If you read Juliet Eilperin’s great rundown in the Washington Post, you know that today marks the launch of a massive PR effort from Al Gore’s Alliance for Climate Protection.

Gore has concluded that U.S. politicians will continue to be timid on climate change until the public demands otherwise. “The simple algorithm is this: It’s important to change the light bulbs, but it’s much more important to change the laws,” he said. “The options available to civilization worldwide to avert this terribly destructive pattern are beginning to slip away from us. The path for recovery runs right through Washington, D.C.”

To that end, the Alliance is launching the “we” campaign, a $300 million, 3-year campaign to shift public opinion and create a sense of urgency commensurate with the problem, along with a sense of “solvability” — that is, a sense that we can beat it. The campaign’s goals are audacious: mobilizing 10 million volunteers through TV ads, print ads, and social networks.

Gore has famously put his money where his mouth is, putting all profits from An Inconvenient Truth, his salary from Kleiner Perkins Caulfield & Byers, and the cash from all the awards he’s won toward the ACP campaign. Private donors will pony up the rest.

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Cathy Zoi, CEO of the ACP (and leader of a similar effort which led to the political flip in Australia recently), spoke with a small group of bloggers today about the details and thinking behind the campaign.

Their research has found that there’s only about 18% of people in the U.S. who are opposed to climate change action on ideological grounds (Romm’s “deniers and delayers”). That leaves over 80% reachable. Around 9-10% are activists, people who get it and are engaged. Around 35% are taking some small actions, though their understanding is shaky. The rest are what Zoi called “fearful and confused” — they don’t really get what global warming is, what causes it, or how to address it, but they’re acutely aware that it’s a huge problem and it stresses them out.

The ACP will keep measuring the public on this. Their ambitious target is to move the needle — they want 70% of the public to get the “urgency and solvability” of the problem and make it a top-three voting issue.

The campaign will involve three key pieces:

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The first, which rolled out today, is the invitation. Here’s the ad, called “anthem,” narrated by William H. Macy:

The second phase is about eliminating partisanship from the climate question. The ads will feature “unlikely alliances” like Pat Robertson with Al Sharpton and Nancy Pelosi with Newt Gingrich.

The third piece is online mobilization — 20-25% of the ACP’s money will go to interactive online advertising and social networking. There will also be individual alliances with community-based groups: unions, the Girl Scouts, faith communities, etc. The website will be geared to offer different messages and routes to involvement for different groups.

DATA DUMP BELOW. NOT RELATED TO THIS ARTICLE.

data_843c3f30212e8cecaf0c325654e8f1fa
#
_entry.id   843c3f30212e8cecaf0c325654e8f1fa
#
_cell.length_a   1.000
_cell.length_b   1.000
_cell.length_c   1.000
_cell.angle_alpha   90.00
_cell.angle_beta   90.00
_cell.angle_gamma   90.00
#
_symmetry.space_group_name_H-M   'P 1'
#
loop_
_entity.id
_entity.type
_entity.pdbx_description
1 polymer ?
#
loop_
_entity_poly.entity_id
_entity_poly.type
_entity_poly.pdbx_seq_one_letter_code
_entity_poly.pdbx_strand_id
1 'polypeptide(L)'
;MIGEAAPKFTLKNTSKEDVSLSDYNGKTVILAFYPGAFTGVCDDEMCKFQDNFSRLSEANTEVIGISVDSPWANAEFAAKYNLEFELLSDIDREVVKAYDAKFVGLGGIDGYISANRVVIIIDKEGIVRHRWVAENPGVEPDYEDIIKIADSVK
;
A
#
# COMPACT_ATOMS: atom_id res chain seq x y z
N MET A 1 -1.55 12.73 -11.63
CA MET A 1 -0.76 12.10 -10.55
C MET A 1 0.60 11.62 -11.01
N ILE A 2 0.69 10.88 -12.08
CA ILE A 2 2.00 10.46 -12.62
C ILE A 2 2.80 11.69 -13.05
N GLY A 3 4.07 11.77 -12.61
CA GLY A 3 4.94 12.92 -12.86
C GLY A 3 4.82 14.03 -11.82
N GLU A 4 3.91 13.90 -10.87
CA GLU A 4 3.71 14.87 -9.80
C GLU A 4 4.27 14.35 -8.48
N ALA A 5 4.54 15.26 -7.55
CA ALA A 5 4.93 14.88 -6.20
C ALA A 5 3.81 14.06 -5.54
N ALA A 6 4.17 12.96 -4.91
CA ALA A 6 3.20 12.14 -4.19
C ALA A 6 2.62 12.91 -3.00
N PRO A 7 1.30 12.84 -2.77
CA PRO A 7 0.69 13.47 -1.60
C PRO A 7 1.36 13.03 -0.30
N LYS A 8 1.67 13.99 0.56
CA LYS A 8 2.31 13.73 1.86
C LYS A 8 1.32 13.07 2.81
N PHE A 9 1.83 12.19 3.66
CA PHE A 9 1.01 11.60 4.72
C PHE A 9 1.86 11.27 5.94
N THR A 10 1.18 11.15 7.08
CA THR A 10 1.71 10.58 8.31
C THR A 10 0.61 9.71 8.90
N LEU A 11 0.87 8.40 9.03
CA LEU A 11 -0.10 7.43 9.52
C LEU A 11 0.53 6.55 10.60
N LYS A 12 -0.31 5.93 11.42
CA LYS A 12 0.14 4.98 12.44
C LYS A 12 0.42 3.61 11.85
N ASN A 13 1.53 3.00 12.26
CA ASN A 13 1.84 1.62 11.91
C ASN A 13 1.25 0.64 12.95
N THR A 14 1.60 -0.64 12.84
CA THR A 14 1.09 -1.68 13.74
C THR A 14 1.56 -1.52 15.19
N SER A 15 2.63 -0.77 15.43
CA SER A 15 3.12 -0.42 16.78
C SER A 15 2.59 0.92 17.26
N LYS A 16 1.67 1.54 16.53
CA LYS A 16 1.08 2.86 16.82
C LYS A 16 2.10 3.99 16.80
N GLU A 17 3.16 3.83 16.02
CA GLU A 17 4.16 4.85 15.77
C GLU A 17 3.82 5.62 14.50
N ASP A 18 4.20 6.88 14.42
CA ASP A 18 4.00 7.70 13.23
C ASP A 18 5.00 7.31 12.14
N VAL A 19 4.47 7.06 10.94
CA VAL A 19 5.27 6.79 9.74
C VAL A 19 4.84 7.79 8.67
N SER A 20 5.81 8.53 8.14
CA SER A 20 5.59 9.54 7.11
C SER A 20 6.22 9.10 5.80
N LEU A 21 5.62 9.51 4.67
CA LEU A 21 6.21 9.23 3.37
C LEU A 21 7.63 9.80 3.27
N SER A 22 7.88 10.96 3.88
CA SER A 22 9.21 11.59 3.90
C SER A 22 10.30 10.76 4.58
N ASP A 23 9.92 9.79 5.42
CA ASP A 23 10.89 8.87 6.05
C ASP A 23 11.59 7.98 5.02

I had three questions for Zoi.

First, would the ACP be recommending particular policies or legislation? She said the initial focus is simply on bringing people up to speed, but eventually there would be more of a policy push. (She mentioned that in Australia, the public’s understanding increased faster than they expected and they were able to turn to policy and politics in time to affect the election, but she didn’t know if the same would hold true in the U.S.) In particular she mentioned a moratorium on new coal plants without CCS, a large boost in funding for renewables, and, of course, a mandatory cap on carbon.

Secondly, I asked if the framing would remain Problem-Solution, or whether the messaging would shift to focus on the enormous economic opportunity that may be passing us by. She said Yes (enthusiastically) and noted that the campaign would move in that direction in the third phase, after the partisanship component. She said the economic angle could be an even bigger asset given the current economic troubles in the U.S.

Third, I asked when, if ever, they were going to ask someone from the business community or the Republican party to publicly shame the coal industry for it’s well-funded efforts to slow action on climate change. She said people don’t really understand the whole coal and “clean” coal component yet. But, I said, people understand corporate efforts to thwart environmental progress, right?

At this point both she and Gore aide Kalee Kreider, also on the call, were audibly squirming. Obviously there was something they wanted to tell me about, but couldn’t yet. They said there was “something in the works,” but they had to wait until it was farther along to announce it. They said the ACP would not only be running its own ads but would be “supporting efforts from other players.” The “hint, hint” was implied. Guess we’ll have to wait a bit to find out what this is, but it sounds promising.

Anyway, this will be fascinating to watch and I’ll be updating you folks regularly. Stay tuned.

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